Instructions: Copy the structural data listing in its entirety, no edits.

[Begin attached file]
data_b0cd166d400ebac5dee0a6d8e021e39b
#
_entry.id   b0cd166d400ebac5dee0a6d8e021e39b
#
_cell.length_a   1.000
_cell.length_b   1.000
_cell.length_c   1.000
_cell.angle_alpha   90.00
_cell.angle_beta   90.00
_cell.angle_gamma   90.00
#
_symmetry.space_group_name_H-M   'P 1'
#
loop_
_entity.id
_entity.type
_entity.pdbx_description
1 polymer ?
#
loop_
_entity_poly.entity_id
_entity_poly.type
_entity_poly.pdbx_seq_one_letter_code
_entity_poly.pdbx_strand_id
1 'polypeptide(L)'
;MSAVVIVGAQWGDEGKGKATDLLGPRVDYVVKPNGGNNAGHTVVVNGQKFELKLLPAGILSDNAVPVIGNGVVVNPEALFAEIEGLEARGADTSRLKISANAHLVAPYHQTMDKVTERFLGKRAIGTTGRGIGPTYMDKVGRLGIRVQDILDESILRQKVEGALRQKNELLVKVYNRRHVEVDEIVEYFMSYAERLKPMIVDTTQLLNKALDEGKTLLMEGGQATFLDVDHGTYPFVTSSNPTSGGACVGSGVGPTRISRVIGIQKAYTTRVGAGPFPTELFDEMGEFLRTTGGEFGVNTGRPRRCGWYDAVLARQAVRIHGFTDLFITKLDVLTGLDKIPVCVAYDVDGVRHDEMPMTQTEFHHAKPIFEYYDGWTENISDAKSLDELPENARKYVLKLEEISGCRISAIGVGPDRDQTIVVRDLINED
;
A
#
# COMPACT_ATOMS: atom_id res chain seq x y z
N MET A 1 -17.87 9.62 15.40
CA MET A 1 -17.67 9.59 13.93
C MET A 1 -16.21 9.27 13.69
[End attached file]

data_b0cd166d400ebac5dee0a6d8e021e39b
#
_entry.id   b0cd166d400ebac5dee0a6d8e021e39b
#
_cell.length_a   1.000
_cell.length_b   1.000
_cell.length_c   1.000
_cell.angle_alpha   90.00
_cell.angle_beta   90.00
_cell.angle_gamma   90.00
#
_symmetry.space_group_name_H-M   'P 1'
#
loop_
_entity.id
_entity.type
_entity.pdbx_description
1 polymer ?
#
loop_
_entity_poly.entity_id
_entity_poly.type
_entity_poly.pdbx_seq_one_letter_code
_entity_poly.pdbx_strand_id
1 'polypeptide(L)'
;MSAVVIVGAQWGDEGKGKATDLLGPRVDYVVKPNGGNNAGHTVVVNGQKFELKLLPAGILSDNAVPVIGNGVVVNPEALFAEIEGLEARGADTSRLKISANAHLVAPYHQTMDKVTERFLGKRAIGTTGRGIGPTYMDKVGRLGIRVQDILDESILRQKVEGALRQKNELLVKVYNRRHVEVDEIVEYFMSYAERLKPMIVDTTQLLNKALDEGKTLLMEGGQATFLDVDHGTYPFVTSSNPTSGGACVGSGVGPTRISRVIGIQKAYTTRVGAGPFPTELFDEMGEFLRTTGGEFGVNTGRPRRCGWYDAVLARQAVRIHGFTDLFITKLDVLTGLDKIPVCVAYDVDGVRHDEMPMTQTEFHHAKPIFEYYDGWTENISDAKSLDELPENARKYVLKLEEISGCRISAIGVGPDRDQTIVVRDLINED
;
A
#
# COMPACT_ATOMS: atom_id res chain seq x y z
N MET A 1 -17.87 9.62 15.40
CA MET A 1 -17.67 9.59 13.93
C MET A 1 -16.21 9.27 13.69